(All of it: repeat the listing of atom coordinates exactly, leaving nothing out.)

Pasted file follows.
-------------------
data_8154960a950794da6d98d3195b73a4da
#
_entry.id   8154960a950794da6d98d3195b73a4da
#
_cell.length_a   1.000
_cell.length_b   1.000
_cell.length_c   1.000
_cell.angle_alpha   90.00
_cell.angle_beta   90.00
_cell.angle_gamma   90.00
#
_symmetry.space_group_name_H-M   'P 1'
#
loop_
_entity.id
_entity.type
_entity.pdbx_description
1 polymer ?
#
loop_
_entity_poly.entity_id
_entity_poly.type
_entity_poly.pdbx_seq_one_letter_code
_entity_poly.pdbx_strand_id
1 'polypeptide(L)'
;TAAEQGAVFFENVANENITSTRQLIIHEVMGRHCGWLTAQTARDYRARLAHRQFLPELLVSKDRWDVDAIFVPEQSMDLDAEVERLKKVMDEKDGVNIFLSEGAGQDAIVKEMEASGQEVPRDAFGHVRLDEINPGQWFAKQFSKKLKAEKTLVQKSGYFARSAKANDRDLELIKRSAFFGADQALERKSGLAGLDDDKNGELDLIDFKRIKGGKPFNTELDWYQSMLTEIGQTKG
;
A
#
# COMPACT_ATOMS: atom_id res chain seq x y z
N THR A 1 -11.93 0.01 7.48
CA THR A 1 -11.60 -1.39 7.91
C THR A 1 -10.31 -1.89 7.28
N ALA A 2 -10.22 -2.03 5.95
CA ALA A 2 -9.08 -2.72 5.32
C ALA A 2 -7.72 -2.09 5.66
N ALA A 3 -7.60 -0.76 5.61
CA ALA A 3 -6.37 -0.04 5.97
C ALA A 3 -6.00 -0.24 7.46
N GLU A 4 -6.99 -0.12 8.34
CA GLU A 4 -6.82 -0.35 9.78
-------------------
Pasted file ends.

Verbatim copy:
data_8154960a950794da6d98d3195b73a4da
#
_entry.id   8154960a950794da6d98d3195b73a4da
#
_cell.length_a   1.000
_cell.length_b   1.000
_cell.length_c   1.000
_cell.angle_alpha   90.00
_cell.angle_beta   90.00
_cell.angle_gamma   90.00
#
_symmetry.space_group_name_H-M   'P 1'
#
loop_
_entity.id
_entity.type
_entity.pdbx_description
1 polymer ?
#
loop_
_entity_poly.entity_id
_entity_poly.type
_entity_poly.pdbx_seq_one_letter_code
_entity_poly.pdbx_strand_id
1 'polypeptide(L)'
;TAAEQGAVFFENVANENITSTRQLIIHEVMGRHCGWLTAQTARDYRARLAHRQFLPELLVSKDRWDVDAIFVPEQSMDLDAEVERLKKVMDEKDGVNIFLSEGAGQDAIVKEMEASGQEVPRDAFGHVRLDEINPGQWFAKQFSKKLKAEKTLVQKSGYFARSAKANDRDLELIKRSAFFGADQALERKSGLAGLDDDKNGELDLIDFKRIKGGKPFNTELDWYQSMLTEIGQTKG
;
A
#
# COMPACT_ATOMS: atom_id res chain seq x y z
N THR A 1 -11.93 0.01 7.48
CA THR A 1 -11.60 -1.39 7.91
C THR A 1 -10.31 -1.89 7.28
N ALA A 2 -10.22 -2.03 5.95
CA ALA A 2 -9.08 -2.72 5.32
C ALA A 2 -7.72 -2.09 5.66
N ALA A 3 -7.60 -0.76 5.61
CA ALA A 3 -6.37 -0.04 5.97
C ALA A 3 -6.00 -0.24 7.46
N GLU A 4 -6.99 -0.12 8.34
CA GLU A 4 -6.82 -0.35 9.78